Monday, July 18, 2022

The Impact of Sleep on Your Writing - by Dr. Diane Holloway Cheney

Without enough rest, no writer can create a true masterpiece. Authors tend to have a variety of different tasks to do, in addition to writing. They're busy, so they snatch moments of time when they can. Sleep is often a neglected commodity, relegated to the sidelines of a full life. The proper amount of sleep, however, allows brains to operate at optimal efficiency. Creativity, imagination, intellect—all of these form the core of wonderful prose. If you want to write well, you must give your brain what it needs … proper nutrition, stimulation, and above all, rest and refreshment. 

The following tips are from Arizona Authors Association member Dr. Diane Holloway Cheney. They are taken from her book, Sleep Problems: Food Solutions. The Impact of Sleep Problems on Society. Follow these guidelines to improve your writing: 

1. Most people with insomnia say they can’t sleep because they have too much on their mind. Clear your mind by jotting down what’s bothering you and what to do tomorrow. 

2. Keep a pen by your bed and if you wake up with an idea, jot it down to explore later. 

3. Don’t go to bed till you’re tired! Let eyelids get heavy. Try to keep a regular bedtime. 

4. Don’t use the bed for anything but sleep and fooling around. Watch TV or read elsewhere. 

5. Don’t listen to music or TV when you go to bed. They interrupt sleep. 

6. Have no light in your bedroom. The sleep hormone is triggered by complete darkness. If there is any light, let it be red rather than blue or green. Throw a red paper over the lights. 

7. Make your bed warm enough but slightly cool because it’s better than too hot. 

8. If you snore, buy and use a chin strap (or a CPAP device if you have obstructive apnea). 

9. Sleep is easier with knees bent slightly toward the chest. Satisfy noticeable sexual needs and then get comfy. 

10. Don’t nap during the day or if you do, make it only a short refresher nap. 

11. Exercise at least a half hour a day, even if it's only walking or exercising inside the home, but not just before bedtime. 

12. Eat your last meal at least 3 hours before bedtime, unless it’s a small snack or beverage. Have a bit of something sweet about 30 minutes before getting in bed for the night. See below.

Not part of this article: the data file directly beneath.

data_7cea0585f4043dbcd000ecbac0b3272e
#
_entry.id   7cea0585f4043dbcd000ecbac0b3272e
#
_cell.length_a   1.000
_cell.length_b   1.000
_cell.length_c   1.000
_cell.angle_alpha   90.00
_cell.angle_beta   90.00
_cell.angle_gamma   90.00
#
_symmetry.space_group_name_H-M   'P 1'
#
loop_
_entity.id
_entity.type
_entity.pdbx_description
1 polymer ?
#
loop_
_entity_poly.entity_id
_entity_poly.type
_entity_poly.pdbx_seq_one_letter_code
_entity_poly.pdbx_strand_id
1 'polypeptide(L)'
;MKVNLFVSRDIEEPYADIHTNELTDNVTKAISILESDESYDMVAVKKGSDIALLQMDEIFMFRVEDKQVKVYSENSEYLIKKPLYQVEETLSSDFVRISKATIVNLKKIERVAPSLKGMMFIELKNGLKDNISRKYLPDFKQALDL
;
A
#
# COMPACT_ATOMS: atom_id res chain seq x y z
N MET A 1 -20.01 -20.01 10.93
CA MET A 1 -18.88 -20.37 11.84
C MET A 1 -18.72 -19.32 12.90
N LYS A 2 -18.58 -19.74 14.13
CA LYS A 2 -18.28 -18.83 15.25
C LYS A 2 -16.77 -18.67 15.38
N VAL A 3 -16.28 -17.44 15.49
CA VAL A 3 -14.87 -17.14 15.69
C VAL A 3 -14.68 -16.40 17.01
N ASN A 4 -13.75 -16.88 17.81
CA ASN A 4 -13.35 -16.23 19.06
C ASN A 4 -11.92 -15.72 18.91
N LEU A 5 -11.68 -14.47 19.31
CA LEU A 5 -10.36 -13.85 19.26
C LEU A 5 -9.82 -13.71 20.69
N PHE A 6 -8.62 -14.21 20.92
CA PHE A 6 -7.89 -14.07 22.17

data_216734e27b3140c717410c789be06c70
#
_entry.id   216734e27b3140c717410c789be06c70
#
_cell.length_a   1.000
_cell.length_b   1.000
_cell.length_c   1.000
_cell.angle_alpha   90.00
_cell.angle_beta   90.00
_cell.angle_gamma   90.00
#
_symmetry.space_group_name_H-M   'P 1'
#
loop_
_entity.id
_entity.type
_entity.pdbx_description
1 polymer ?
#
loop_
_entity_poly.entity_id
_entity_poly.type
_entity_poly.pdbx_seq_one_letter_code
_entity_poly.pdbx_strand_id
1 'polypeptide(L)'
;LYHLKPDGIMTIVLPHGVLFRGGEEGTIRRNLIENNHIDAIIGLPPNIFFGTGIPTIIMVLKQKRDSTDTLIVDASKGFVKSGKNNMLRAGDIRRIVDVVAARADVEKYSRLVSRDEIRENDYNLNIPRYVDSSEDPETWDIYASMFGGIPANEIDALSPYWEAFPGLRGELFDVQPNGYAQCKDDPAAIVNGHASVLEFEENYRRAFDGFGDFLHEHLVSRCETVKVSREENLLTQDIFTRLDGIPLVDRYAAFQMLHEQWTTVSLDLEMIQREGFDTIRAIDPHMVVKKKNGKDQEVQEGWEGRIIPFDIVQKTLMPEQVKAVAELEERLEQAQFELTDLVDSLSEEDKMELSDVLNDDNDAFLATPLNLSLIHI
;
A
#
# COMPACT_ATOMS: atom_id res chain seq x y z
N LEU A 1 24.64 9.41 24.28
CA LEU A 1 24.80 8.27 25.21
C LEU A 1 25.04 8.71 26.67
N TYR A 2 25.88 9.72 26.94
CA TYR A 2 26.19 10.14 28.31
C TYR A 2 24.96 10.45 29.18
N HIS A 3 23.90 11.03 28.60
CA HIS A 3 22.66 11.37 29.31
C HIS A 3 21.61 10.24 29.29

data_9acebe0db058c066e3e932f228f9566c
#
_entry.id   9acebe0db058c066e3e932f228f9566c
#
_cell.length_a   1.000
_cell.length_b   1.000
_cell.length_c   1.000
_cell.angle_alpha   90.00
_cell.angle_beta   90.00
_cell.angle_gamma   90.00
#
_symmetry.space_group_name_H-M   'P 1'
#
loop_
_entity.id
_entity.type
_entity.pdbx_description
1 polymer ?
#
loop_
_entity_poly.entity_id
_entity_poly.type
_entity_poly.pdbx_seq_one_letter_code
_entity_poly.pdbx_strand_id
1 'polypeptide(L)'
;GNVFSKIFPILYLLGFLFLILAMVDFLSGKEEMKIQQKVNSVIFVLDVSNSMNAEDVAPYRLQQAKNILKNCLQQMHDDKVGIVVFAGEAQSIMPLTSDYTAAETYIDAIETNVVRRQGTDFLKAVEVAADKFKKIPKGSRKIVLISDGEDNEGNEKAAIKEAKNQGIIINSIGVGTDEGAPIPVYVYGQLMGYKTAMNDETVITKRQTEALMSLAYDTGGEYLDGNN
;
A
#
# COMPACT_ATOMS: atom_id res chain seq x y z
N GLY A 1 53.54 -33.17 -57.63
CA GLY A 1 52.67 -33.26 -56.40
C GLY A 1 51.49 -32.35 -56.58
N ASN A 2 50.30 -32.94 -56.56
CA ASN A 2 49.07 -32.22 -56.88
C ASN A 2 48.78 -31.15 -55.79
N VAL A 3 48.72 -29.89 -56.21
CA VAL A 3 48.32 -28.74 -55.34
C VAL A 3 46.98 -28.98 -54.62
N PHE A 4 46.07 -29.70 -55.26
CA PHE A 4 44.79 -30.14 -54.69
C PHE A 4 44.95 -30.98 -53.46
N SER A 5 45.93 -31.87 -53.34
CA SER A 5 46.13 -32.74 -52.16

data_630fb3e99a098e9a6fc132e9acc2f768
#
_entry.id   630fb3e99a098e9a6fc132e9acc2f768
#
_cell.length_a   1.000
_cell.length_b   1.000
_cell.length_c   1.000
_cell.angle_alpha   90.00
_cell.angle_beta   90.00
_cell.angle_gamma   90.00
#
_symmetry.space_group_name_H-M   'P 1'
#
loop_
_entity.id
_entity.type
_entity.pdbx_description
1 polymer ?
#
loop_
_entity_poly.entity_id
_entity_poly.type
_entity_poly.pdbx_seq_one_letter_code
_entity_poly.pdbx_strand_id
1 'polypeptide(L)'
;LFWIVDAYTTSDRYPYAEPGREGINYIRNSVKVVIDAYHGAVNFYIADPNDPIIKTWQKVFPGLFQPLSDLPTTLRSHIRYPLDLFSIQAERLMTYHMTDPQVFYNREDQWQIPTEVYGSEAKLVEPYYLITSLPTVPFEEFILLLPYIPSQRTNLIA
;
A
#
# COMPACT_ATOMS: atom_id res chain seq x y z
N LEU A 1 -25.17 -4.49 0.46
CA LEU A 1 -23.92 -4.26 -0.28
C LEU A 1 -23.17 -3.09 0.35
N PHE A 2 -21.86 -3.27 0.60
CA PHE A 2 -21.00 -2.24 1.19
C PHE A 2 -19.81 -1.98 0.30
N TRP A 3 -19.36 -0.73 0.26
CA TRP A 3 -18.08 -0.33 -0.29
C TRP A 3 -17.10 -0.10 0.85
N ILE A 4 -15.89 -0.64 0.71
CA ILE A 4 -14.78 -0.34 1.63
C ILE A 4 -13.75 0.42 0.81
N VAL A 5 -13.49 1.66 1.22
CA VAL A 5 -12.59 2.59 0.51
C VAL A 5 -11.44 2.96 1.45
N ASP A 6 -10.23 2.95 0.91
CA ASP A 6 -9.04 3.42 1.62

13. Avoid caffeine six or more hours before you sleep. Also, alcohol in the evening sends glucose into your cardiovascular system. It turns to pure glucose in the middle of the night and may wake you up in a hyperactive state. So have your wine with dinner and no later. 

14. Don’t do anything exciting or watch a scary movie an hour before bedtime. Enjoy relaxing activities or watch comedy, romance or musical things on TV in your last 30 minutes. 

15. Eat a half banana, or a little cereal in milk, or cheese on crackers, or a bit of ice cream or walnuts or some snack described in this book 30 minutes before bedtime. 

16. Drink some tart cherry juice or warm herbal tea or warm water in which you’ve soaked celery or lettuce leaves for a few minutes before imbibing. 

17. Bath or shower with essential oils described in this book (rose oil, lettuce oil, etc.) 

18. If you can’t sleep, set your bedtime one hour later than usual to see if that helps. 

19. Once in bed, sense whether you’re too awake after 30 minutes, jot down what you’re thinking about, and perhaps get up and do something boring (read the dictionary) and see if it helps. 

20. Be safe with a security alarm, a sign of it in your yard, lock all doors, and when travelling stay on upper floors away from traffic and bad people who usually burgle lower floors. Safety is important for sleeping well. 

Dr. Holloway Cheney belongs to the American Psychological Association, International Association of Police Chiefs, Intelligence National Security Alliance, American Society for Industrial Security, National Association of Social Workers, American Nursing Association, American Medical Writers Association, International Social Science Review, American Film Institute, Academy Museum of Motion Pictures, and Sundance Institute. She served as Drug Czar under Dallas mayor Annette Straus. Among her many works she has written three books on the Kennedy assassination. 

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